# The present value of the option is

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An option's value is made up of its intrinsic value plus a time premium. The current value of your option trade depends on the price you paid, as well as the underlying stock price relative to the strike price of your option contract.

Two components of an option's price When you buy a call or put option contract, the price you pay is made up of two distinct components: Time premium, also known as time value Intrinsic value, or the current value of the option, also known as the gross value Image source: Getty Images.

The time premium, or the option's time value, is the portion of the option's price that you pay for the uncertainty of the option's price until expiration.

CFOs tell us that real options overestimate the value of uncertain projects, encouraging companies to overinvest in them. These concerns are legitimate, but we believe that abandoning real options as a valuation model is just as bad.

In other words, this is the amount you're paying for what the underlying stock could be worth in the future. The intrinsic, or gross, value of an option is the amount the option is in the money. In addition, the current value of an option trade is your net result if you were to exercise the contract today.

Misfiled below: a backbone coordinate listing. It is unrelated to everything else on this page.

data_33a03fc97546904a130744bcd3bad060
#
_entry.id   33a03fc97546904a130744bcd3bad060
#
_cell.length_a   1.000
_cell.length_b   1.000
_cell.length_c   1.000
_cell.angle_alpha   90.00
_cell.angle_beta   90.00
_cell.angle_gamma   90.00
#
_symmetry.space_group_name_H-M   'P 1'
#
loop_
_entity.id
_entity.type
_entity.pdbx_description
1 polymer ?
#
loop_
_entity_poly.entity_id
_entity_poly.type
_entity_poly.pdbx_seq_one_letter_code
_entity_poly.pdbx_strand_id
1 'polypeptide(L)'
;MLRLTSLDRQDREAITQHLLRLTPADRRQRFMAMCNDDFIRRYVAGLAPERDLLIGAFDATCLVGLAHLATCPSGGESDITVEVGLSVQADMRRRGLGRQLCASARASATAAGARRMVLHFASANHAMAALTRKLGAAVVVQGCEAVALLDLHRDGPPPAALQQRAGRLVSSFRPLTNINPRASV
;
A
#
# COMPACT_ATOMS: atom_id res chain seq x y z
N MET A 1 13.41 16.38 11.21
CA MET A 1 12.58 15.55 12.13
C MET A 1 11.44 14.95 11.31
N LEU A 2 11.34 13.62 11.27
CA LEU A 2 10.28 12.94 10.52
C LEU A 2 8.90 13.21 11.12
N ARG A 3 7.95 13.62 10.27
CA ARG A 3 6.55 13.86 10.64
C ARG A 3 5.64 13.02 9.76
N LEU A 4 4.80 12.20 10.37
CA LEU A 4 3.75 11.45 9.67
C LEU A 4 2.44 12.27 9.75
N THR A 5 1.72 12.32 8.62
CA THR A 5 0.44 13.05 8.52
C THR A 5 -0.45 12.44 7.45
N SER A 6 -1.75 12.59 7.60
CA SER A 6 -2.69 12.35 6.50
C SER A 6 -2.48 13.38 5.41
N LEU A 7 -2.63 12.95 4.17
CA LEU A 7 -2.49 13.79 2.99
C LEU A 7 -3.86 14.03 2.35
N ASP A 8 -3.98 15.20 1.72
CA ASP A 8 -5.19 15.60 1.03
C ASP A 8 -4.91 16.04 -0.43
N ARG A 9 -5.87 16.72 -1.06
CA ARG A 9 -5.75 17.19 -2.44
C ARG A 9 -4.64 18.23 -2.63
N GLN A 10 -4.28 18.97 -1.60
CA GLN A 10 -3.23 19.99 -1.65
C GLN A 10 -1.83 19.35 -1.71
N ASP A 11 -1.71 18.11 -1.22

In other words, this is the current intrinsic value of the option, minus the present value of the option is price you paid for it. Since the option is out of the money, it has no intrinsic value.

Your option is no longer in the money, so it has no intrinsic value. Calculating the value of your options Here's a few more details on the difference between call and put options, as well as a calculator that can help you determine the value of yours.

Note: Gross value of the option in the calculator is the same as the intrinsic value concept I discussed earlier. As with any tool, it is only as accurate as the assumptions it makes and the data it has, and should not be relied on as a substitute for a financial advisor or a tax professional.

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